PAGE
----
Do you remember what it was like to be at summer camp or some other foreign place and be so miserably homesick that you thought, and perhaps wished, that you would die? The gospel song that says, “Sometimes I feel like a motherless child” describes that horrible feeling for me. And homesickness is not merely a childhood disease. Adolescence, mid-life crises, old age are all life interruptions that are ways of describing recurring outbreaks of homesickness—of feeling broken, alienated and alone in a strange world where we often wonder what we’re doing here?
We try to cure our homesickness with a host of home remedies—large doses of education, exercise—be it running marathons or climbing corporate ladders, accumulating friends and/or lovers who fill our time and the lack of peace we feel. Power, money, prestige, new cars, new clothes, new houses, new jobs, new spouses, booze, beauty treatments, Grecian Formula. We try it all don’t we? And for the most part it is all a huge waste of time and money. Because when we let our defenses down and find ourselves alone with nothing to do—remember those were the times the homesickness got you at camp too? When we’re not too busy to think and feel, then the old feeling sneaks up on us and we start feeling like that motherless child again.
The sad part is that we all feel that lack of peace frequently. But we rarely let anyone know. The world is full of homesick, motherless and fatherless children, and Paul tells us in Corinthians that our job as ambassadors or instruments of peace is to comfort the homesick and assure them they can always come home again—to God, the only reliable true source of peace. The homesick need to hear that word of reconciliation now—to know that peace is not off in the distant future. It didn’t help to have some well-intentioned camp counselor tell me that my parents would pick me up at the end of summer camp on Saturday when it was only Tuesday. I wanted someone to comfort me and hold me right then. I wasn’t sure I would even live till Saturday! That’s why Paul says we are already new creatures in Christ. The day of deliverance has already come in the Prince of Peace from Nazareth.
That’s the good news we need we are to give one another. But as you well know, one homesick kid cannot cure another one. The disease will spread like an epidemic once the tears start to flow. So, if we are to be reconcilers, we need first to be reconciled to God. We need to be at peace ourselves if we have any hope of being peacemakers. We need to be made whole, cured of our own homesickness before we can help others who are lost and afraid.
We need to hear and know that there is only one cure for deep, ontological homesickness, and that cure is faith–faith that is deeper and distinguished from mere belief. Belief is holding certain ideas about something, or about life. Faith, on the other hand, is a more total and deeper response of inner peace and trust. For example, it is one thing to believe a parachute will open properly, to understand the physics of why and how parachutes work. But it is quite another thing to have enough faith or trust in a parachute to strap one on your back and jump out of a plane at 5000 feet.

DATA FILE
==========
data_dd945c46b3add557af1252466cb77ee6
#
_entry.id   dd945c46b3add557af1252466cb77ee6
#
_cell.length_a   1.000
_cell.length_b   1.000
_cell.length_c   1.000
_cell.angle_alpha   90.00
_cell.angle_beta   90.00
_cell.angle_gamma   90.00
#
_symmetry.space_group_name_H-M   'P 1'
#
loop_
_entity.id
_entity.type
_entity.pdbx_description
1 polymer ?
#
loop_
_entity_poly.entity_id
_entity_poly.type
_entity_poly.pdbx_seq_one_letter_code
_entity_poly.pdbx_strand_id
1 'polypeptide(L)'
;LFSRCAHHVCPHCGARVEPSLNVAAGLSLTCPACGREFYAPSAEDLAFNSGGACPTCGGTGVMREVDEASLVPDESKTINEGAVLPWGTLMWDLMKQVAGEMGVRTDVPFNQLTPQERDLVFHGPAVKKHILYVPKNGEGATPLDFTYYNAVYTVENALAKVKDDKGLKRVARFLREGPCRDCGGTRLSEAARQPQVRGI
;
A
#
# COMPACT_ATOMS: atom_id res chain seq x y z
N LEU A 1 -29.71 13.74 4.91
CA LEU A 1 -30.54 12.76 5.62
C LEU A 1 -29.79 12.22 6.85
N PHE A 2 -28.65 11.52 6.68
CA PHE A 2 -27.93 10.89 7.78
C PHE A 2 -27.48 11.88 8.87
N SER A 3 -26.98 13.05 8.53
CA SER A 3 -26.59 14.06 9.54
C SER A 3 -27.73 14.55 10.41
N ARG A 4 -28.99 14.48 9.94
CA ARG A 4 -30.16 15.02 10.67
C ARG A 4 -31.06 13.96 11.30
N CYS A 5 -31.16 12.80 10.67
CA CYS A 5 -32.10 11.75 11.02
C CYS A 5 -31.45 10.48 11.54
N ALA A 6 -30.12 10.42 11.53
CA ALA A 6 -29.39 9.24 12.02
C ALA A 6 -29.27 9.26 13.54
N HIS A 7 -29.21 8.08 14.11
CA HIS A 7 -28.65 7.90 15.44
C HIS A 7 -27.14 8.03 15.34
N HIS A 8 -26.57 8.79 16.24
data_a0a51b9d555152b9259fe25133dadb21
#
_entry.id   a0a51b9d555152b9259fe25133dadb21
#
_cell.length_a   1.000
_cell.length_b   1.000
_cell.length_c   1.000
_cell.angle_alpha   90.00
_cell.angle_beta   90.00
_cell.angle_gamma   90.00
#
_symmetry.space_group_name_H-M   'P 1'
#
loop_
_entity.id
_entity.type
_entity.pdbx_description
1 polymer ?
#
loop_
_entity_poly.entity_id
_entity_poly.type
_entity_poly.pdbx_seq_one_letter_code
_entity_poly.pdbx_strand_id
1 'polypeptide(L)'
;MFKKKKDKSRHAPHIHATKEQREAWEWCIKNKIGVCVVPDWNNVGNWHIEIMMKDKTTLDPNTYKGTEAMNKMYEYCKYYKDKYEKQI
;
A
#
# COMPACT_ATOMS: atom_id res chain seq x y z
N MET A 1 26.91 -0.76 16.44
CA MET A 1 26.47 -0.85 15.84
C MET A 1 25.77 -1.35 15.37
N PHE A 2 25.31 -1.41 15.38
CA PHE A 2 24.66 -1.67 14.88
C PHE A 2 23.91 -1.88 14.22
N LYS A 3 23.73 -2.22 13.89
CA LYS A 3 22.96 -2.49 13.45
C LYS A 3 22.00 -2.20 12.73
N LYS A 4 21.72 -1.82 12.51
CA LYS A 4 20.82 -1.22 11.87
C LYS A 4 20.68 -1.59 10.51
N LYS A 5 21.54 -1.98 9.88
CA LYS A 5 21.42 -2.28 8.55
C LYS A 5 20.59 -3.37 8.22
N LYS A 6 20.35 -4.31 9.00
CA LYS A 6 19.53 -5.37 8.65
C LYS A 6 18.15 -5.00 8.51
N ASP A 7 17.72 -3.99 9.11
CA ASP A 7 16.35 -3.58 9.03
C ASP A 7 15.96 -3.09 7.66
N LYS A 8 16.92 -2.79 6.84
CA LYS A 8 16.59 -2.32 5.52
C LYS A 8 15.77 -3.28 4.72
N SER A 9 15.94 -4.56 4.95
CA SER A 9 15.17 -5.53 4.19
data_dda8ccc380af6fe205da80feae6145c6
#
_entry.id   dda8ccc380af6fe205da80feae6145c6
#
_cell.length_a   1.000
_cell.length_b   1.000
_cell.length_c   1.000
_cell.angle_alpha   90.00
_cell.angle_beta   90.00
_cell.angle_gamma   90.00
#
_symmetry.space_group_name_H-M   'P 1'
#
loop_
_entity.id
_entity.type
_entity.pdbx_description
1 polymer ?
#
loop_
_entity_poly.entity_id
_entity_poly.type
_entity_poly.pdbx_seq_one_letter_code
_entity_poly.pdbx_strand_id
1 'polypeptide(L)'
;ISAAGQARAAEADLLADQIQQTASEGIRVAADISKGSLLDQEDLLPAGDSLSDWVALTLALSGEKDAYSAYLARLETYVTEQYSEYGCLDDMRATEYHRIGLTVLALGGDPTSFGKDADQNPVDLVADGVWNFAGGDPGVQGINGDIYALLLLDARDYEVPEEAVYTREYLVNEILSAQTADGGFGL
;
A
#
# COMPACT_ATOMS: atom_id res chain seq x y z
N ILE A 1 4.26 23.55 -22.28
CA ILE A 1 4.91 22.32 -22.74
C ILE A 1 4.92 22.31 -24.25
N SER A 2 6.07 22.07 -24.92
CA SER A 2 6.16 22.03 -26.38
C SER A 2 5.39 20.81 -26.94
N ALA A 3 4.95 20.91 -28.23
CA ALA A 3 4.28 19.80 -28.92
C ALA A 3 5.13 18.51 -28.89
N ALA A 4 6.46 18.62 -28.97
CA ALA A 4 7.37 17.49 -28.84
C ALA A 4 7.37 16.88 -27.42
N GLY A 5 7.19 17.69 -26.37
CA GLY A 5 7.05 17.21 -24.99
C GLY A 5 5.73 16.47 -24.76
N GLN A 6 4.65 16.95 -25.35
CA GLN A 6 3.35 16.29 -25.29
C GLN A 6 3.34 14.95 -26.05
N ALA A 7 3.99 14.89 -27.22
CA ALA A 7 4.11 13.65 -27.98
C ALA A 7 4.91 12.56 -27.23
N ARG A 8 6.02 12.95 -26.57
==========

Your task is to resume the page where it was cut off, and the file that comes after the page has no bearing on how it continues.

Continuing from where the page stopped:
Faith, according to theologian Wilfred Cantwell Smith, is “a quality of human living. At its best it has taken the form of serenity and courage and loyalty and service: a quiet confidence and joy which enable one to feel at home in the universe, and to find meaning in the world and in one’s own life, a meaning that is profound and ultimate, and is stable no matter what may happen.”
To be at peace means to “feel at home in the universe,” to know as the “Desiderata” says, that “You are a child of the universe, no less than the rocks the trees and the stars, you have a right to be here. And whether or not it is clear to you, no doubt the universe is unfolding as it should. Therefore be at peace with God, whatever you conceive God to be….and keep peace with your soul.” To be at peace at home in the universe is to be at peace with oneself and God.
I have cherished a very powerful and concrete image of what it means to be at home in the universe since shortly after the space shuttle Challenger explosion in early 1986. Part of being at peace is an ability to find meaning and truth in unexpected and even tragic circumstances. For me, the final words from Commander Dick Scobee before the explosion have become a mantra for me of peaceful living. About sixty seconds after blast off Mission Control informed the Challenger crew that they were going back to full power, and Commander Scobee’s confident reply was, “Roger, Go With Full Throttle Up.”
When we are at peace we dare to live life with full throttle up, knowing as those astronauts did that there are serious risks in living. We know also that there are far more serious risks in refusing to face life’s challenges honestly and courageously. Chuck Yeager, a test pilot famous for his description of those early space pioneers who had “All the Right Stuff,” said after the Challenger explosion that “every astronaut and test pilot knows that such a tragedy can happen anytime you go up. But you can’t dwell on the danger or you would not be able to do your job.” Then he added, “There’s not much you can do about it anyway.”